Time: 8:30AM – 4:00PM
Location: Grey Reef and downstream for seven miles.
My friend, Steve, and I floated the North Platte River below Grey Reef in six of the last seven years, and Monday, March 25 was our selected date for 2019. Once again we arranged to use Wyoming Fly Fishing Guide Service, and we requested the repeat services of our guide, Greg. As we drove to Fremont Canyon on Sunday, we were very concerned with the dark olive to brown color of the river, as heavy snow from the Bomb Cyclone snowstorm continued to melt and discolor the river.
We anxiously monitored the weather forecasts, and we were relieved to notice a sudden change for Monday. Originally the weather experts expected a high of 48 degrees with a 40% chance of snow and rain, but Sunday’s version suggested more favorable conditions of 52 degrees with a 10% chance of precipitation. Imagine our surprise and disappointment, when we checked on Monday morning and discovered a reversal to highs in the upper forties with wind, snow and rain likely up until noon. The turbid condition of the river and the bleak weather certainly elevated my level of concern.
As expected, weather was the most significant factor on Monday, March 25. The temperature hovered in the thirties throughout the morning, and the frigid conditions were accompanied by wind, snow flurries, and heavy cloud cover. It was rather miserable. I placed my mittens containing hand warmers next to my seat in the rear of the boat, and every time we stopped fishing, I jammed my frozen hands into these comfort zones.
The river was a fairly dense olive color even at the boat ramp below the dam, but our guide assured us that the visibility was adequate for the resident trout. The sun broke through the dense clouds in the late morning for a brief pleasant period, but then another large cloud rushed in, and the afternoon approximated the morning minus the snow with temperatures in the balmy low forties. For the last hour the clouds lifted a bit, and I refrained from placing my hands in the sanctuary of my mittens.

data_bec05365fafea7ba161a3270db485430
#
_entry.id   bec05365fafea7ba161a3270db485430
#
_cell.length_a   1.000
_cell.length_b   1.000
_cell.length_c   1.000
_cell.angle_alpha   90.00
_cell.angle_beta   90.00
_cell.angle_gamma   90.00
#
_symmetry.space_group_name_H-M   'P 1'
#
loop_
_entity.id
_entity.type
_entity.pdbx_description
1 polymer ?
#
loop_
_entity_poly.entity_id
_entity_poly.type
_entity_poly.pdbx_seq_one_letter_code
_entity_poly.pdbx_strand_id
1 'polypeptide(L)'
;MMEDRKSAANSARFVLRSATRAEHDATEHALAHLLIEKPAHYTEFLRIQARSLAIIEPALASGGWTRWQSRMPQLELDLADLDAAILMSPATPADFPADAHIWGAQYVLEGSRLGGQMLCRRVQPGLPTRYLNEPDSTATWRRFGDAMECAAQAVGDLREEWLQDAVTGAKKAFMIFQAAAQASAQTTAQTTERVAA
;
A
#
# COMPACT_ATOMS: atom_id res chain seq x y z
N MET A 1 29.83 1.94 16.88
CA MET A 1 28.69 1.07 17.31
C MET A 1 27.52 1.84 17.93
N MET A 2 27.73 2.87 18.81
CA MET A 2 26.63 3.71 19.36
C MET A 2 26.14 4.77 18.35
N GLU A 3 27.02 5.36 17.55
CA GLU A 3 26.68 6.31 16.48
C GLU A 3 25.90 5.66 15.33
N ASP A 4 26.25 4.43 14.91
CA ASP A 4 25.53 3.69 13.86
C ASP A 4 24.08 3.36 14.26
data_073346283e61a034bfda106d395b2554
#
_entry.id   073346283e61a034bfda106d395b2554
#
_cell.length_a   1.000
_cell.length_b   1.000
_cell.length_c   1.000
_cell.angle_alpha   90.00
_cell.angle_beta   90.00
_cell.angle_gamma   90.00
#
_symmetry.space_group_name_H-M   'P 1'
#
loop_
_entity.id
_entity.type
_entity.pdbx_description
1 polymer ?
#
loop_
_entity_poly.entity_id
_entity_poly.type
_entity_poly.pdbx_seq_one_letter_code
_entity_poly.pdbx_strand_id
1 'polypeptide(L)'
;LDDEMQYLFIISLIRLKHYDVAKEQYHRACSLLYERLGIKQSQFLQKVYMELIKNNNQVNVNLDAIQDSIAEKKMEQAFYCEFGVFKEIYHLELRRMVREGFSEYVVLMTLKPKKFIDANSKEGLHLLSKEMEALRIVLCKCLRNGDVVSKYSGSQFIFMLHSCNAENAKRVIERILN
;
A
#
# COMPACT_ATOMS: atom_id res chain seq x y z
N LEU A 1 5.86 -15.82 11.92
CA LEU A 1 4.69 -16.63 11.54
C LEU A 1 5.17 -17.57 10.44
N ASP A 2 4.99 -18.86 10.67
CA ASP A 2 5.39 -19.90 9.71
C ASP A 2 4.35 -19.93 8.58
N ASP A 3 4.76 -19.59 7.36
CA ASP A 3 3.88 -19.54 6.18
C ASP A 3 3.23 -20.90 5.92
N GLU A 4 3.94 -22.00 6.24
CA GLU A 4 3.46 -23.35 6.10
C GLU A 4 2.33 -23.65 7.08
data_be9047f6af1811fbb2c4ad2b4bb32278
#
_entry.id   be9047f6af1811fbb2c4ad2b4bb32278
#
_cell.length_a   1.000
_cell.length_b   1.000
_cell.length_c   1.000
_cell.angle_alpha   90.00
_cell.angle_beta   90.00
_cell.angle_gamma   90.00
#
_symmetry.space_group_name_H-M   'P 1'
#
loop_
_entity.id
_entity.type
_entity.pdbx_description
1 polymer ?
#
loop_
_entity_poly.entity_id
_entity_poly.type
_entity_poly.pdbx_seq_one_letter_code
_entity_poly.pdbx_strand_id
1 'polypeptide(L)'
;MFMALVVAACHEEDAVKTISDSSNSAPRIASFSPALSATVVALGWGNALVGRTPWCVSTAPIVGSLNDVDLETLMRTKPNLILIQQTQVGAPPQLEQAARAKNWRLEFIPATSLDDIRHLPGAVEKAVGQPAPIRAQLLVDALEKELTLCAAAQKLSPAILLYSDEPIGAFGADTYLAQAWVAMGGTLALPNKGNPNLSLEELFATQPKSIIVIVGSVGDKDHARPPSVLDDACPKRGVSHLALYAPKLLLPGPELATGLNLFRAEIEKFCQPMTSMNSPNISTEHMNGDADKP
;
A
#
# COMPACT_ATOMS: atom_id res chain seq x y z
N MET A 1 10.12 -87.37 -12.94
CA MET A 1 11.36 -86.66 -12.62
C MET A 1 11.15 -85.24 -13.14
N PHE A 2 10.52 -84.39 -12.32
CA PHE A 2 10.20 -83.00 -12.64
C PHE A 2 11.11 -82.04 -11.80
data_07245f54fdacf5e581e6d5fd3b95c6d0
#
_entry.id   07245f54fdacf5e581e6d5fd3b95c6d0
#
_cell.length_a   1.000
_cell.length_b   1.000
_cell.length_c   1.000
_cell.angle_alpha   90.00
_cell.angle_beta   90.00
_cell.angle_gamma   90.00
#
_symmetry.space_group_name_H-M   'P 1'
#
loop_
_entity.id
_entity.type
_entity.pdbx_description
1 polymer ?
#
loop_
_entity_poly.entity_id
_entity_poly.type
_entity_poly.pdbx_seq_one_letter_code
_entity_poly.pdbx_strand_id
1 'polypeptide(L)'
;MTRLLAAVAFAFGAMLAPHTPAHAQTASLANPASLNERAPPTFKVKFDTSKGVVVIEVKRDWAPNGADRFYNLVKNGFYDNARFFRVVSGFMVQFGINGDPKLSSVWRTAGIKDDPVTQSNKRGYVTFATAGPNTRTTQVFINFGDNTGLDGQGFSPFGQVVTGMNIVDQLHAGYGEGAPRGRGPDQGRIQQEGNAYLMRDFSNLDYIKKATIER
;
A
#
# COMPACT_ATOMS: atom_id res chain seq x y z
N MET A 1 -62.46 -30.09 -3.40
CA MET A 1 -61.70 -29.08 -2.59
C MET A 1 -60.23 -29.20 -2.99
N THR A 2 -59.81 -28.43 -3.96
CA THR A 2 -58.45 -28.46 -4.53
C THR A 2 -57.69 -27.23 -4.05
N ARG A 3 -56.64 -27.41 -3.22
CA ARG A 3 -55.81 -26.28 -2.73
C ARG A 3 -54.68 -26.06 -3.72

Because of the dirty water conditions our guide, Greg, worked extra hard to remain in the first three miles for an extended period of time. He knew the location of the tributaries dumping sediments, so he repeatedly rowed upstream along the bank to enable multiple drifts through productive fish holding runs in the upper river.
My line contained an apricot egg throughout the day, and a red annelid worm was a mainstay fifteen inches below the egg. Greg rotated a third fly twelve inches below the worm; and that position varied between smaller annelids of different colors, a gray leech, and a midge emerger. Over the course of the 7.5 hour, seven mile float I landed three rainbows in the morning and three more in the afternoon. Six fish in 7.5 hours of fishing represented disappointing results particularly for the North Platte Grey Reef section compared to history. All six fish were strong silver fighters in the fourteen to sixteen inch range, so size was not an issue. The first landed rainbow gobbled the orange egg, and the fifth fish smacked the midge emerger. The remainder of my catch grabbed one of the red annelid worms.
Overall it was one of my worst experiences on the tailwater west of Casper, WY. The common denominator to slow fishing on the North Platte seems to be timing. Our worst float fishing numbers coincided with trips that did not overlap with the spring flush. The snow melt turbidity was another negative in my opinion. The cold wet windy conditions were tolerable, when fishing action dominated; however, slow fishing caused one’s thoughts to dwell on adverse weather.
Fish Landed: 6